Tag Archives: cognition
There’s no two ways about it – bees are pretty darn smart. The knowledge that they are able to communicate the location of food sources to hive mates through a series of movements (a little dance if you will) is pretty well known. It turns out not only are they capable of complex communication – they also have some mathematical capabilities! Talk about top of the class!
Although other animals such as monkeys and even spiders have the capacity to think of things in terms of relative quantities (identifying larger or smaller amounts), bees are actually able to grasp more complex arithmetic such as addition and subtraction. Here researchers used colours to associate with either adding (blue) or subtracting (yellow) and found that bees could not only grasp these concept and but also solve mathematical problems! This means that they could learn, remember, and execute this basic arithmetic. It does bring up the question how many other animals are capable of grasping complex concepts if given the chance?
Tanya Strydom is a PhD candidate at the Université de Montréal, mostly focusing on how we can use machine learning and artificial intelligence in ecology. Current research interests include (but are not limited to) predicting ecological networks, the role species traits and scale in ecological networks, general computer (and maths) geekiness, and a (seemingly) ever growing list of side projects. Tweets (sometimes related to actual science) can be found @TanyaS_08.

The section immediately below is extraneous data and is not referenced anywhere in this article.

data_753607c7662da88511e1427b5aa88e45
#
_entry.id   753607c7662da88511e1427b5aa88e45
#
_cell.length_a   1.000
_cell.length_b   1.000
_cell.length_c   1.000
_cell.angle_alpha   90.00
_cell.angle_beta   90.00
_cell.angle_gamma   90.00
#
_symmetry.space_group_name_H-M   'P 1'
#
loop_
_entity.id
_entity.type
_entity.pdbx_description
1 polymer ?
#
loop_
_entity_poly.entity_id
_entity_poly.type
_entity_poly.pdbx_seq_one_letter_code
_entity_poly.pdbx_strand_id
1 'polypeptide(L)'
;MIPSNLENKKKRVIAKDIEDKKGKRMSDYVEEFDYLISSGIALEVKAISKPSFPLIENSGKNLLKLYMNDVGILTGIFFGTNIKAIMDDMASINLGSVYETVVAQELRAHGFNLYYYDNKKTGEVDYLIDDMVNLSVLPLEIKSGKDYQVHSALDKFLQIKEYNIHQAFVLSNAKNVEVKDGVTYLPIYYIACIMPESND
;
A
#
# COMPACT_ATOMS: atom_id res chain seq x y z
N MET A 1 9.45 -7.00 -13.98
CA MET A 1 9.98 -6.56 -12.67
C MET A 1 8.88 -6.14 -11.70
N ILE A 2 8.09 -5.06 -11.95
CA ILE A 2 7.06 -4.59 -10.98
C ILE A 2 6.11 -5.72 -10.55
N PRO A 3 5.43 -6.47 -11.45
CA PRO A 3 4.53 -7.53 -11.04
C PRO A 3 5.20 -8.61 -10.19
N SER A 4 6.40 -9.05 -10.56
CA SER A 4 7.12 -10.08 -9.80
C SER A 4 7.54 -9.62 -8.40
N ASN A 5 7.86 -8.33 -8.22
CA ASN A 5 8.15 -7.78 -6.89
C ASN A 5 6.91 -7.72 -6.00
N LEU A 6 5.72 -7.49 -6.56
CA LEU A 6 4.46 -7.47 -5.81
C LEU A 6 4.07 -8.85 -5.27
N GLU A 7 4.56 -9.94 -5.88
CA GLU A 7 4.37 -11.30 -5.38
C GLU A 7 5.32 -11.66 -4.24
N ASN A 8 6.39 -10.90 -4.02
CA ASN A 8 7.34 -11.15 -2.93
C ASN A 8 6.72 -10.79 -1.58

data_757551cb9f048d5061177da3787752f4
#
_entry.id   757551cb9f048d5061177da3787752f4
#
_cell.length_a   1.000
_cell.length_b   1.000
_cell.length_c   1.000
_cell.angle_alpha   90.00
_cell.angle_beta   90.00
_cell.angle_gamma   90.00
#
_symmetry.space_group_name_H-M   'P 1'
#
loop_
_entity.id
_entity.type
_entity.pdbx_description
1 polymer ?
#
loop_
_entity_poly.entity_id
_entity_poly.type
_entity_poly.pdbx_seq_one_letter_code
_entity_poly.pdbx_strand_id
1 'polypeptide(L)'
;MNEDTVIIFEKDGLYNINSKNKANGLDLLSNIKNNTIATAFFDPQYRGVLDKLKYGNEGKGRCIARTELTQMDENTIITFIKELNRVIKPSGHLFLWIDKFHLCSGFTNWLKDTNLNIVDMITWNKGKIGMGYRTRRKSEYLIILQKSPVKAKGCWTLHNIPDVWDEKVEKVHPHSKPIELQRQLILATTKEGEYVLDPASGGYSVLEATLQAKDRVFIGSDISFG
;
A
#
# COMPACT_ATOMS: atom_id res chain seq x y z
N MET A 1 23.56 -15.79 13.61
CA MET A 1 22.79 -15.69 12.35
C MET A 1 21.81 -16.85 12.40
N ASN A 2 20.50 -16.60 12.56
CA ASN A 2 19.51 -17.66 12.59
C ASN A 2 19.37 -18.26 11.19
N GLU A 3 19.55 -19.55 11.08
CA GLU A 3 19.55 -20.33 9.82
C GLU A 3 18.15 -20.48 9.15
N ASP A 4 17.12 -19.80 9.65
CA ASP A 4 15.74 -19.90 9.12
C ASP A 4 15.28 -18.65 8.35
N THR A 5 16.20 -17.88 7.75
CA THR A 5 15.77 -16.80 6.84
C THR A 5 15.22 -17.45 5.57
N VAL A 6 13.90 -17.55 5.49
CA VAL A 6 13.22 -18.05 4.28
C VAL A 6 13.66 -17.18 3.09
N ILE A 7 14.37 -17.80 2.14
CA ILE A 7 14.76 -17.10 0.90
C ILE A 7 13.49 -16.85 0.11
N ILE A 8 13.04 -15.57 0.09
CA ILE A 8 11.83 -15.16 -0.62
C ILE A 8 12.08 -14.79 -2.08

This parasitic fungus takes over the brain and then ejects its spores out of the ant’s head (Image Credit: Erich G. Vallery, USDA Forest Service – SRS-4552, Bugwood.org, CC BY 3.0 US)
Mind Control: How Parasites Manipulate Cognitive Functions in Their Insect Hosts (2018) Libersat et al., Frontiers in Psychology, https://doi.org/10.3389/fpsyg.2018.00572
The field of neuro-parasitology is a relatively new field in biology and deals with the study of parasites that manipulate the nervous system of their hosts for their own gain (usually at the expense of the host). The authors of this review focused on host-parasite interactions between insect hosts and their myriad of parasites, due not only to most studies in this field being done with insects, but also the fact that most animals on the planet are in fact insects.